Connect with us

Uncategorized

Champion Brands Now Offers Private Label DOT 5, DOT 5.1 Brake Fluids

Champion Brands, a global provider of specialty lubricants including brake fluid, is now offering to private label customers DOT 5 and DOT 5.1 brake fluid, in addition to traditional North American designations of automotive hydraulic brake fluids.

Advertisement

CLINTON, Mo. – Champion Brands, a global provider of specialty lubricants including brake fluid, is now offering to private label customers DOT 5 and DOT 5.1 brake fluid, in addition to traditional North American designations of automotive hydraulic brake fluids.
 
DOT 5 denotes a particular mixture of chemicals imparting specified ranges of boiling point. DOT 5 is a silicone-based brake fluid, which contains at least 70 percent by weight of a diorgano polysiloxane. Unlike polyethylene glycol-based fluids, it is hydrophobic. An advantage over other forms of brake fluid is that silicone has a more stable viscosity index over a wider temperature range. Another property is that it does not damage paint.
 
Using DOT 5 in a DOT 3 or DOT 4 system without proper flushing will cause damage to the seals and cause brake failure. DOT 5-brake fluid is not compatible with anti-lock brake systems, Champion warns.
 
DOT 5.1 is also one of several designations of automotive brake fluid conveying specified ranges of boiling point. A brake fluid’s dry boiling point is the temperature at which the pure fluid will boil. Wet boiling point concerns the boiling temperature when the fluid contains water. In the United States, all brake fluids must meet Standard No. 116 of the Federal Motor Vehicle Safety Standards (FMVSS).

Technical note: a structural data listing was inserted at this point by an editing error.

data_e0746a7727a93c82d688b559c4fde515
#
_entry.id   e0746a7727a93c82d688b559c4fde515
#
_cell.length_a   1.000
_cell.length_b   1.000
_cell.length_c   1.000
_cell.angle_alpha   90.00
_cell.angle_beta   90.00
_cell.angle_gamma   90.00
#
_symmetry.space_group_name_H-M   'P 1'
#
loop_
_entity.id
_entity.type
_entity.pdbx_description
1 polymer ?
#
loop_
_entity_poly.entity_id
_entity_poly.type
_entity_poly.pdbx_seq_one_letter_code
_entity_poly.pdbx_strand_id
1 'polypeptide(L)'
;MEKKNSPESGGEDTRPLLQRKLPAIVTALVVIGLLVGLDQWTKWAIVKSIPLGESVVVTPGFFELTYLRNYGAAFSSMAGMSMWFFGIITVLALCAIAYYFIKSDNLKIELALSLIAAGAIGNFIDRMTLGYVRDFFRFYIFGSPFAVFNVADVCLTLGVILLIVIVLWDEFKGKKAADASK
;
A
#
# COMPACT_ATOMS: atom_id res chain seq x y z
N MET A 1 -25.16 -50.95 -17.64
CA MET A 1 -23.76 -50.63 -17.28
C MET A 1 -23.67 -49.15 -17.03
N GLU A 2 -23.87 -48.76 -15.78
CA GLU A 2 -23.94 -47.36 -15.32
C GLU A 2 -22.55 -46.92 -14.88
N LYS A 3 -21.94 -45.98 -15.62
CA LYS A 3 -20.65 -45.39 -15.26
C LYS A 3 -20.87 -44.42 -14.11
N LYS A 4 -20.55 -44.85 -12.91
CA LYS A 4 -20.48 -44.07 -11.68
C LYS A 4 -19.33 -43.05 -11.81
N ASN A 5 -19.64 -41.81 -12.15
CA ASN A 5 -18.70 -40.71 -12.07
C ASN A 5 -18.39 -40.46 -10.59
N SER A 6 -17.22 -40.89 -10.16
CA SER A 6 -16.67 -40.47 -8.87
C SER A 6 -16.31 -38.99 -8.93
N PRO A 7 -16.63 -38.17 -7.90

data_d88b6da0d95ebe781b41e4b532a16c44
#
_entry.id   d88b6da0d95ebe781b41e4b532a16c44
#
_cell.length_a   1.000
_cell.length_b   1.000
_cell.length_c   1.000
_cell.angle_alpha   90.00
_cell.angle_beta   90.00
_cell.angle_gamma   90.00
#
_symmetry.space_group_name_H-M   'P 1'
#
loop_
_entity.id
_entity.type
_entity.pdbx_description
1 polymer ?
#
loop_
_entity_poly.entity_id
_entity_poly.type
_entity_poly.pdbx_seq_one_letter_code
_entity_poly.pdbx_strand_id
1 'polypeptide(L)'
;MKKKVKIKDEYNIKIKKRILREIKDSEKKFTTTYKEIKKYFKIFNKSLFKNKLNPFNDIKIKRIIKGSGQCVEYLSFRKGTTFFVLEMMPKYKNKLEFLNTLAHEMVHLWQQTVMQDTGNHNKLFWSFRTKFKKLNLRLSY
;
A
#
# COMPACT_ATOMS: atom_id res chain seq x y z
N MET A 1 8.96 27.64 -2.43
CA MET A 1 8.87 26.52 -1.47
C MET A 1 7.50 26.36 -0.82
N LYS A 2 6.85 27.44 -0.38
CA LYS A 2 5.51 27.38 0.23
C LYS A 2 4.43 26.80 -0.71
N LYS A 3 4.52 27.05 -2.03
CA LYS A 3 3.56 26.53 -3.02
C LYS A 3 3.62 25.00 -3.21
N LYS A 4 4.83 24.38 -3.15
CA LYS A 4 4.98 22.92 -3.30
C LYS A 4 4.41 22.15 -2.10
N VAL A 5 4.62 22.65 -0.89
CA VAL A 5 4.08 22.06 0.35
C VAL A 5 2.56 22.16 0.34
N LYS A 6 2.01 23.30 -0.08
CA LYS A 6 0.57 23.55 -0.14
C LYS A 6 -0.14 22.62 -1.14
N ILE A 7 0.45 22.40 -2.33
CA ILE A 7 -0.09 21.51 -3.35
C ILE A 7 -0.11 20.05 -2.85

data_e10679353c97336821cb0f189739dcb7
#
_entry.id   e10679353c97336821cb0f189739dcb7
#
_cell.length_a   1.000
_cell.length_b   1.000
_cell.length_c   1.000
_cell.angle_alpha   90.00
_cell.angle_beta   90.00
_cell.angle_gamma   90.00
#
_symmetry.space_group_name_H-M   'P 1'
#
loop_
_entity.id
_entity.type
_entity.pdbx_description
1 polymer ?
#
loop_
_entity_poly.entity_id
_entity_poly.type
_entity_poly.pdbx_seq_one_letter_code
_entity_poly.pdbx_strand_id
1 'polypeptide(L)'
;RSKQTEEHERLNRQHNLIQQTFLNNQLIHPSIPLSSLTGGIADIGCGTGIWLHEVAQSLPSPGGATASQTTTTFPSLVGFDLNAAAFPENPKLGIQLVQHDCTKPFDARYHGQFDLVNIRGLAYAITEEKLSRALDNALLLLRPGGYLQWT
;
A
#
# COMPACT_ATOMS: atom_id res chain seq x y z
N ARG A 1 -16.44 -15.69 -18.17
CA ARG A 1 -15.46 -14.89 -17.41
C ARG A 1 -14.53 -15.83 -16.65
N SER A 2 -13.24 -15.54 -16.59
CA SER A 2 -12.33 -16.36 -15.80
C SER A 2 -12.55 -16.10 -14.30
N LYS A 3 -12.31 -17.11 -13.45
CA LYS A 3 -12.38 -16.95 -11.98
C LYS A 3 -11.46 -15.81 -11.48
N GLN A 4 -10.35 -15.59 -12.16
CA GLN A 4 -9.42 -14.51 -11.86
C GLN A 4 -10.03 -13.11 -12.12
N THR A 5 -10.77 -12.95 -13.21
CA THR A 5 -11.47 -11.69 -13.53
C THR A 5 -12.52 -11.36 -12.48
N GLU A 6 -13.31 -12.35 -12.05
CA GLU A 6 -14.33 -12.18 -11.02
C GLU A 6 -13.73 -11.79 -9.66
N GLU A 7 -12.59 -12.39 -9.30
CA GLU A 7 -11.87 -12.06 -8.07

Under this standard, there are three Department of Transportation (DOT) minimal specifications for brake fluid. They are DOT 3, DOT 4 and DOT 5.1 and all are polyethylene glycol-based fluids (contrasted with DOT 5, which is silicone-based). Polyethylene glycol fluids are hygroscopic and will absorb water from the atmosphere, which is necessary to prevent sheer and undiluted water in the braking system, which is very corrosive. Also, water droplets can freeze, thus blocking the system. DOT 5.1 is the non-silicone version of DOT 5, defined by FMVSS 116 as being less than 70 percent silicone.
 

Advertisement

Advertisement
Click to comment

POPULAR POSTS

Sponsored Content

The Path to Increasing Throughput and Reducing Cycle Times Is Not A One Size Fits All Process.

Sponsored Content

A Closer Look: Variable Valve Timing

Sponsored Content

Going the Extra Mile(s) with Iridium Spark Plugs

Connect
Counterman Magazine